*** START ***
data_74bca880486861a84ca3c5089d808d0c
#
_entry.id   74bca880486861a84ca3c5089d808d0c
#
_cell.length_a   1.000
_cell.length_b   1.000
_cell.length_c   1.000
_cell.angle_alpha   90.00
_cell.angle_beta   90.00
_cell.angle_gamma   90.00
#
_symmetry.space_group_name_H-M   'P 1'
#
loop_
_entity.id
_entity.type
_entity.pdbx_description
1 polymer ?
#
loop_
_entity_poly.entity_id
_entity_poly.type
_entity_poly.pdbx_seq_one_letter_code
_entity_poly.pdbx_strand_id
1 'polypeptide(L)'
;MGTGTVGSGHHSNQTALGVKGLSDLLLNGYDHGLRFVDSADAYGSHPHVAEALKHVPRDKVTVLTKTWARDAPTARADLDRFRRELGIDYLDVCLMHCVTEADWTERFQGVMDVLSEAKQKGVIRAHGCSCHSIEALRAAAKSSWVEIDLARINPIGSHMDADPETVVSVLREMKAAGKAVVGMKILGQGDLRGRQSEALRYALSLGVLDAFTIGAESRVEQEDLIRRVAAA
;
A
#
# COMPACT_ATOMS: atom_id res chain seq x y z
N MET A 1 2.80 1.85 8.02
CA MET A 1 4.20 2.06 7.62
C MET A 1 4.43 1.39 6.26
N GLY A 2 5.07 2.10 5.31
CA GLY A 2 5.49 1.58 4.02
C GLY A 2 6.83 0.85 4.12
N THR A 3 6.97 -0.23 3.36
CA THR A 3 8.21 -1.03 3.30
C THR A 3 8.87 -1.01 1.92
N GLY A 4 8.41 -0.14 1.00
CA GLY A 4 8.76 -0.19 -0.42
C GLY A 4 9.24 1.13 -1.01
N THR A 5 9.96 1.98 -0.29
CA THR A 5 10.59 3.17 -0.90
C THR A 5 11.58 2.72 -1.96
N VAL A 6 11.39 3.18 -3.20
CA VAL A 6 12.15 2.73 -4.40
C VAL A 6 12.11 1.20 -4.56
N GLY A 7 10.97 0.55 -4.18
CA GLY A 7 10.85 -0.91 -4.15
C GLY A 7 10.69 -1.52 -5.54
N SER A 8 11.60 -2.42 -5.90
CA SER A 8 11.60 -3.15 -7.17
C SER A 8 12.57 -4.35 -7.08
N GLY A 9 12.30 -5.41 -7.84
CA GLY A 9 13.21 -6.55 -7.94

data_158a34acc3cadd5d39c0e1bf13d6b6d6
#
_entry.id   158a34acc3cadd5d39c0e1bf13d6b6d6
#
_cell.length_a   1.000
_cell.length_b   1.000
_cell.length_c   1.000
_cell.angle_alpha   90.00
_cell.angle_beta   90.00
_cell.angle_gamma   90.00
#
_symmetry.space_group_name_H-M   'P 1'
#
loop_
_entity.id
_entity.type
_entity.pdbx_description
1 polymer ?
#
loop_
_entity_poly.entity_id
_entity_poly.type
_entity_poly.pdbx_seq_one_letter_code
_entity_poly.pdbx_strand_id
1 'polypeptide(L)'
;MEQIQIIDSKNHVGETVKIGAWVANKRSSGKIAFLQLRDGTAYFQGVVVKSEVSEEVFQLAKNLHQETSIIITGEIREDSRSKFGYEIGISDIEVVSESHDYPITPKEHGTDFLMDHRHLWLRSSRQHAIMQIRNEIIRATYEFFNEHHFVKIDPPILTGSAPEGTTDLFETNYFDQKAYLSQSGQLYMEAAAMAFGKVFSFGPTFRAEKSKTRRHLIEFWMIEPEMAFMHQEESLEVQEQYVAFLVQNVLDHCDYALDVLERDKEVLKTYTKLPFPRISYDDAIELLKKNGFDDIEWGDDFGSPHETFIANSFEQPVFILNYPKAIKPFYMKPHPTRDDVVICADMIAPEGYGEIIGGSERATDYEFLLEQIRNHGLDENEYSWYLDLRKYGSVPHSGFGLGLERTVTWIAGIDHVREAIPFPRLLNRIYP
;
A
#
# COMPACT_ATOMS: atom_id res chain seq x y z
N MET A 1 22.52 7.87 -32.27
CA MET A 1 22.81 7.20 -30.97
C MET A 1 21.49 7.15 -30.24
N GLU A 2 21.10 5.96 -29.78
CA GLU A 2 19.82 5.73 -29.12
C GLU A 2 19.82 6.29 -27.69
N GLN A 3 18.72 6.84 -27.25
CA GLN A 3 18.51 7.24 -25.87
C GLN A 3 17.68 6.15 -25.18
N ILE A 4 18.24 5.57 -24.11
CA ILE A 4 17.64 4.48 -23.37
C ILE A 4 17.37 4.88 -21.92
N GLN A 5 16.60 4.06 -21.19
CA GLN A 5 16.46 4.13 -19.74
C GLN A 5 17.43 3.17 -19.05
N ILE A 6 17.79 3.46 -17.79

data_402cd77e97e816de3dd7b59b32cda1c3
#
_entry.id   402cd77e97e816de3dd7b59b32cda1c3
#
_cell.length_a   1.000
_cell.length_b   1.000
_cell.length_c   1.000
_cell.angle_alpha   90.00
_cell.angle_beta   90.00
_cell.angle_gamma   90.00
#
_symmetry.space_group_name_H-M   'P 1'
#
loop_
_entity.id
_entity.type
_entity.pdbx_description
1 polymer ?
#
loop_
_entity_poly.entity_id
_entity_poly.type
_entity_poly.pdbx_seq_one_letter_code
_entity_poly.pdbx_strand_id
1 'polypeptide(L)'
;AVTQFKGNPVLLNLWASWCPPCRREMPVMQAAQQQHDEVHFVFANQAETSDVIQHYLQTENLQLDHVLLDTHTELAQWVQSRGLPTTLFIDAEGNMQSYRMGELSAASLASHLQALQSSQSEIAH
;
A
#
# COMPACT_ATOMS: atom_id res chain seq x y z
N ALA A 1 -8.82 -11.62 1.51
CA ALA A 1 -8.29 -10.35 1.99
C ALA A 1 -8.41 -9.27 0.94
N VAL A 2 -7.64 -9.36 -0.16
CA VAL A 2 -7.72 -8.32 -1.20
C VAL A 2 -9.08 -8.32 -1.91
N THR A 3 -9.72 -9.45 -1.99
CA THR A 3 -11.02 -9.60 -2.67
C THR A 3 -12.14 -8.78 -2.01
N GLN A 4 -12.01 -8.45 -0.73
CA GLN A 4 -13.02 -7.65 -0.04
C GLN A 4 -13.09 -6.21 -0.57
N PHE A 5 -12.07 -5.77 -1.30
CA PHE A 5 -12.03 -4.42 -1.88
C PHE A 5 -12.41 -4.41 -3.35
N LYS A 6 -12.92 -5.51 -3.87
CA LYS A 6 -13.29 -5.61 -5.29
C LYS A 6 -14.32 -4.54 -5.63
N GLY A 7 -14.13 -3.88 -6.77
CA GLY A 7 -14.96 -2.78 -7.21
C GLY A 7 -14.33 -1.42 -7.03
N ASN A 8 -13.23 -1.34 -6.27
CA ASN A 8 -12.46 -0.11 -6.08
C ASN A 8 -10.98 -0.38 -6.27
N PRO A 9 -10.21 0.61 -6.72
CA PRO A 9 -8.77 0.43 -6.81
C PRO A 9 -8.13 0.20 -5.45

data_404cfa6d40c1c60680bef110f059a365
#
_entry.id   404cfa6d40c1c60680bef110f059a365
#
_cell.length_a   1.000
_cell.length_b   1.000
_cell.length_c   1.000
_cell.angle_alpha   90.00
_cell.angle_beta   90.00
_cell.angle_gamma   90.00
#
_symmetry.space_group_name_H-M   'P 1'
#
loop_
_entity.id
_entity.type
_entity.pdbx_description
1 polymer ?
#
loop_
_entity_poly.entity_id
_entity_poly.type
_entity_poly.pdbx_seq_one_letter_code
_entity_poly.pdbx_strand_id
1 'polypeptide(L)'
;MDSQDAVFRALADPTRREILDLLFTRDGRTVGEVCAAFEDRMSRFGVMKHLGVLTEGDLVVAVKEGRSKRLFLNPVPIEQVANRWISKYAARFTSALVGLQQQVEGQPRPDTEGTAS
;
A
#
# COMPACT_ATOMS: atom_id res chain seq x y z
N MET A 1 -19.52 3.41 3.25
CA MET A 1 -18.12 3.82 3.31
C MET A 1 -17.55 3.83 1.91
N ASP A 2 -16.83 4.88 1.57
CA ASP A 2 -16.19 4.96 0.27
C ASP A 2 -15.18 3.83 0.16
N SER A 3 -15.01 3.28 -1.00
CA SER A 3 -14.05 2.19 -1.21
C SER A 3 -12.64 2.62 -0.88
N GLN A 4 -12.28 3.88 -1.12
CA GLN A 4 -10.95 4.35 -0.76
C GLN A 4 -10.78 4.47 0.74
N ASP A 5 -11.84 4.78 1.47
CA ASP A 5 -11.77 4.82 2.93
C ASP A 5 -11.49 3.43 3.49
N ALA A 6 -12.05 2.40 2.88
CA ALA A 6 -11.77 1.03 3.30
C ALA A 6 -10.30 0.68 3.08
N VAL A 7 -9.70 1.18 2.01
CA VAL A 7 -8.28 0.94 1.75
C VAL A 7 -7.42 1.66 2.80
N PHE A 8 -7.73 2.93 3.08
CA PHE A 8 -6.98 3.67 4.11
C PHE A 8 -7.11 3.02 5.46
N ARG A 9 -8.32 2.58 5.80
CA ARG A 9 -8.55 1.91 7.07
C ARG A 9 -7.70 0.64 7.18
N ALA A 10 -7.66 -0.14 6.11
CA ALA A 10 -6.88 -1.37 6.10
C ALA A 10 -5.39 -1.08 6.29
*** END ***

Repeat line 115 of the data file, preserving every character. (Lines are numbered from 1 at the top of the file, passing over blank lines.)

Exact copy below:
#